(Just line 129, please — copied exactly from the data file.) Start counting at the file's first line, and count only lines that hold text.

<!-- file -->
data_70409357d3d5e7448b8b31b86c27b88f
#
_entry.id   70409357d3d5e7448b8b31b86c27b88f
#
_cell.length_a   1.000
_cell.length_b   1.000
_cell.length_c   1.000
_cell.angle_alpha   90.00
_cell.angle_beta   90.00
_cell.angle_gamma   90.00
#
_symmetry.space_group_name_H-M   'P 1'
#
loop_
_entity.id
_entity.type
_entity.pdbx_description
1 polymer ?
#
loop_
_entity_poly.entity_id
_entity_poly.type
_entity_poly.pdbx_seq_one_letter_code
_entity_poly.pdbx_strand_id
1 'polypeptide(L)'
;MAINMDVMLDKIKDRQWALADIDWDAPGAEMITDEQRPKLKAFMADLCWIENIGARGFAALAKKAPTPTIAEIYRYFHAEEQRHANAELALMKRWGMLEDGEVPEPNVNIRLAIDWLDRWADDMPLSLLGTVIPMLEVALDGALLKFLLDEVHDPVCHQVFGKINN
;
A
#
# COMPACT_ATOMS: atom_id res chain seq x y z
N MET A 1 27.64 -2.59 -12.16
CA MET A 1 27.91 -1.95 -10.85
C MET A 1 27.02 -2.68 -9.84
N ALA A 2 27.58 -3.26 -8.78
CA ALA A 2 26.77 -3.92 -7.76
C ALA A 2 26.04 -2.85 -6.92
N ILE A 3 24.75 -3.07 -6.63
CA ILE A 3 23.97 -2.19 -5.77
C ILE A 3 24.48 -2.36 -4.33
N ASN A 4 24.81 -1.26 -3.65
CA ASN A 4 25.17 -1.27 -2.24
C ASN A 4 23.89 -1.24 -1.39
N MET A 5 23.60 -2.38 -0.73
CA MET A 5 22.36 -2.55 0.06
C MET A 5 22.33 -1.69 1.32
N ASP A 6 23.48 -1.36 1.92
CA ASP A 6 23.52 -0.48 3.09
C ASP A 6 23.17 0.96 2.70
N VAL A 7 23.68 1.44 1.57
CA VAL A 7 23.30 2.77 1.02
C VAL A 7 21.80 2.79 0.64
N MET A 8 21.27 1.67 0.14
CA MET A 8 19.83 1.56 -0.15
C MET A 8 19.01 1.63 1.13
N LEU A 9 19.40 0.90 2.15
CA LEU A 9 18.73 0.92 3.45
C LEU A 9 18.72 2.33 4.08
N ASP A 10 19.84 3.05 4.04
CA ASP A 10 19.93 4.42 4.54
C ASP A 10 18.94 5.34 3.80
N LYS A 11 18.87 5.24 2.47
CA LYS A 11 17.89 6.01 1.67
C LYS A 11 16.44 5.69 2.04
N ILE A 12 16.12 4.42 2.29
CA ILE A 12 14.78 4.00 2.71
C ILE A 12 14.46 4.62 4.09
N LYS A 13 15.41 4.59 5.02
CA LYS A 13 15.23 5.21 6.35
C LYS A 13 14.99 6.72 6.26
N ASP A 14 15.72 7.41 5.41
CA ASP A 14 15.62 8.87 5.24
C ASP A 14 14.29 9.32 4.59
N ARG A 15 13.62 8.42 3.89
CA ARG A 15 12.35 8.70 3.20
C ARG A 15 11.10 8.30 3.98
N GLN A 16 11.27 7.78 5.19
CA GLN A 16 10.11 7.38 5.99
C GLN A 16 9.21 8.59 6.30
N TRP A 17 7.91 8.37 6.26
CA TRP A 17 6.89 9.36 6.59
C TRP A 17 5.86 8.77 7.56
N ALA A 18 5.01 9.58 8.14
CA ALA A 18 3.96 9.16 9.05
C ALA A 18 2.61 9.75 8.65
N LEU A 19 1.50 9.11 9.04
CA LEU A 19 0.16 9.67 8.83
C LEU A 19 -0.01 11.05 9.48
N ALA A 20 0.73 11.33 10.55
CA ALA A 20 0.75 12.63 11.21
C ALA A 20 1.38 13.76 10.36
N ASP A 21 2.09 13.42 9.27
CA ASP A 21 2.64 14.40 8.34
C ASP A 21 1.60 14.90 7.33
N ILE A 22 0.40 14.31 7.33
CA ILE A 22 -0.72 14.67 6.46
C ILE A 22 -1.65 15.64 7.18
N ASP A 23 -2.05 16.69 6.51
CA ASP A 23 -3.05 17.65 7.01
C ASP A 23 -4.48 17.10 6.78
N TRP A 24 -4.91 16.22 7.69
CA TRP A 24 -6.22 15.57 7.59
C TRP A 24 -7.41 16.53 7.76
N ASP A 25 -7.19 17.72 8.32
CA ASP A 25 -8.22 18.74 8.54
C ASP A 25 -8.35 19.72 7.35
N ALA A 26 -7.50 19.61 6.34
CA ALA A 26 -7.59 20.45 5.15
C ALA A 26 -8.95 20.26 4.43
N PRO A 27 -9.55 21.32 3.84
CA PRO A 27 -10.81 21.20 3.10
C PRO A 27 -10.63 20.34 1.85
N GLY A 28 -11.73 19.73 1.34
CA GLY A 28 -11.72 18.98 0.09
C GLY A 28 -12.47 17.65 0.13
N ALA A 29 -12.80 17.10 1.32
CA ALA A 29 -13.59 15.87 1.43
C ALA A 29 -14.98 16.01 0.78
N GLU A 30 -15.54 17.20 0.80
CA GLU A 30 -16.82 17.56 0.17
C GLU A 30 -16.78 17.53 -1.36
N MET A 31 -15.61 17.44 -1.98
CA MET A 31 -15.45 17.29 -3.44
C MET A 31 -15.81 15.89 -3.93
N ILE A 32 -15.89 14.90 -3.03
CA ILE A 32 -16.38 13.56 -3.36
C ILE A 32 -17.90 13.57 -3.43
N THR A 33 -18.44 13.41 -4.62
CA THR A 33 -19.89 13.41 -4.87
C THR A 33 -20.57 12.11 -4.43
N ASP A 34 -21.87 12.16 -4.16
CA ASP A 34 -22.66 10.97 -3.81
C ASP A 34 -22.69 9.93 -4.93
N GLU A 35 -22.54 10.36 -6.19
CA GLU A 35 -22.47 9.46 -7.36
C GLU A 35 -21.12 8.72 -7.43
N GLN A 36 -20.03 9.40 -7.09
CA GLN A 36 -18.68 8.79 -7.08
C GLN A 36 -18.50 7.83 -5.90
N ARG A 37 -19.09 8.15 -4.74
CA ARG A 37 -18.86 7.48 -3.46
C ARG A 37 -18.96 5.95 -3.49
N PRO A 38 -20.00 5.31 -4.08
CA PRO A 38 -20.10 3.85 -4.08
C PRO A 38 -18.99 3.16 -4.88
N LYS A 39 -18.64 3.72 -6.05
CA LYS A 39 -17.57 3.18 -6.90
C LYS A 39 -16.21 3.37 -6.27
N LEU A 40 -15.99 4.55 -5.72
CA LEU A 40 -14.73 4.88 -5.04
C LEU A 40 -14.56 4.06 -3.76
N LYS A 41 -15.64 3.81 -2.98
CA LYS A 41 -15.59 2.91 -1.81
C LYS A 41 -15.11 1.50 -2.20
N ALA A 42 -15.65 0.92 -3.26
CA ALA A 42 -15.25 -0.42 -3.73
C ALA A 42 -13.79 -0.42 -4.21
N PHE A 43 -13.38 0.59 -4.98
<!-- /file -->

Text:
C THR A 33 -20.57 12.11 -4.43